Water-Related News

Health department issues warning about algae blooms in Lakeland’s Scott Lake

Blue-green algae has been detected in Scott Lake, prompting a warning from health officials to avoid contact with the lake’s water in areas where a bloom is visible.

The Florida Department of Health in Polk County issued a health alert late Friday afternoon, based on a sample taken in the lake on Feb. 7. The warning said the public should be cautious about exposure to the water near the Fitzgerald Road boat ramp on the west end of the lake.

Blue-green algae are bacteria common in Florida's freshwater environments, the release said. Blooms occur when a rapid growth of algae causes an accumulation of individual cells, which turn the water green and often produce floating mats that emit unpleasant odors. Many types of the algae produce toxins, the Health Department said in the news release.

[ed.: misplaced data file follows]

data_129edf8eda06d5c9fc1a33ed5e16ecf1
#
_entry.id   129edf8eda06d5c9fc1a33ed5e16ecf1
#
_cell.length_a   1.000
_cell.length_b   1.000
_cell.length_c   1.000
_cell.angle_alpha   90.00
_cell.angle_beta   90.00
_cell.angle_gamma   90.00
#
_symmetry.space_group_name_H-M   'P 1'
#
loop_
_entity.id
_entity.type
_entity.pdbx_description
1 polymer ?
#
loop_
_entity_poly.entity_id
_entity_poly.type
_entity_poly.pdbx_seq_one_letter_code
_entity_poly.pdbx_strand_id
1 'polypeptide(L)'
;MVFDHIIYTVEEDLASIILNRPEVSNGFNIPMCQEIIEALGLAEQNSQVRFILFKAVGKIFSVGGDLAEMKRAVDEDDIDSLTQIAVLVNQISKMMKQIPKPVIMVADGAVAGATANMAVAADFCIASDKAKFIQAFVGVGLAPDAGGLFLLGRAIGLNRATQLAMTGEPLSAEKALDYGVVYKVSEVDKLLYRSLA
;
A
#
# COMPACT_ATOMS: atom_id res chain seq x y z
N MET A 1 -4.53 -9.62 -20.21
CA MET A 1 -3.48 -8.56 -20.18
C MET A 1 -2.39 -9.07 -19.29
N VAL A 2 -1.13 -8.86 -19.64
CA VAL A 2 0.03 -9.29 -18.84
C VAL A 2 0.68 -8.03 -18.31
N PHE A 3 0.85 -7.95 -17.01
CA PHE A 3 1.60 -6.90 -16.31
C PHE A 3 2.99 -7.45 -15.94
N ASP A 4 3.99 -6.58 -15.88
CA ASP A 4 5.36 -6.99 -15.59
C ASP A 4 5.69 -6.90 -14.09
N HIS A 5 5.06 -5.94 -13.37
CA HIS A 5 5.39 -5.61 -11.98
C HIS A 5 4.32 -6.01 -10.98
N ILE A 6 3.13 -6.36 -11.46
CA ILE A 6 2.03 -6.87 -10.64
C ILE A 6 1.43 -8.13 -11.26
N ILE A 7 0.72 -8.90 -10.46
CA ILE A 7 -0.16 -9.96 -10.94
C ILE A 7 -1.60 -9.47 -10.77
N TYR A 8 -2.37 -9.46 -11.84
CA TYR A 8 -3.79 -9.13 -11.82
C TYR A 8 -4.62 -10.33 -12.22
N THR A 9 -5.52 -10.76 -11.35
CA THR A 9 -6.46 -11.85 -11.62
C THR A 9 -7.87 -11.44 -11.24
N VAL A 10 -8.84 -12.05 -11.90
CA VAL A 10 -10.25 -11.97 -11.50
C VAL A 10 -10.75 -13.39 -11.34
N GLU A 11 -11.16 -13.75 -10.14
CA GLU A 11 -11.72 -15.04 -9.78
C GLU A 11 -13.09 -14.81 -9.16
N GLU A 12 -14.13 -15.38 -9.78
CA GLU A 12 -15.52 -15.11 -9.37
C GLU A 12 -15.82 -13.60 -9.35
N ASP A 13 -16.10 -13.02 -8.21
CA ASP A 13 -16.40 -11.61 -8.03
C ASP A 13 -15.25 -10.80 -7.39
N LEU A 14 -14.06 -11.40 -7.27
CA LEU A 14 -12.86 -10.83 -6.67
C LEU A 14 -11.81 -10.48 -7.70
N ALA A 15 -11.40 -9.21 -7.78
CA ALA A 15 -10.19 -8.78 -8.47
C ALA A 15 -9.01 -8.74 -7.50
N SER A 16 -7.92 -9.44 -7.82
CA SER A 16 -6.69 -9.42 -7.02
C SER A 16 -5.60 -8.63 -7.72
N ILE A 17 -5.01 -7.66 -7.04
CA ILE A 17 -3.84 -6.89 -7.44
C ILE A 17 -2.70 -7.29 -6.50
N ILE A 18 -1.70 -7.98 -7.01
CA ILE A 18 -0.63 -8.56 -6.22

The Health Department warned residents not to drink, swim, wade, use personal watercraft, water ski or boat in waters with visible blooms. Pets should be kept away from the areas, the release said.

If you have contact with algae or with discolored or foul-smelling water, you should wash your skin and clothing with soap and water, the release said.

Do not cook or clean dishes with water contaminated by algae blooms, the warning said. Boiling the water will not eliminate the toxins.

The dominant toxin in the sample taken from Scott Lake on Feb. 7 was Microcystis aeruginosa, the most common toxic bloom in fresh water, according to information posted by the Florida Department of Environmental Protection.

The agency obtained samples from Scott Lake after satellite imagery indicated a possible algal bloom, DEP spokesperson Brian Humphreys said in an email. The sample detected a trace level of 0.56 parts per billion of microcystins.

DEP will monitor Scott Lake and retest water samples in the coming weeks, Humphreys said. The results will be posted on the agency's dashboard (http://floridadep.gov/AlgalBloom).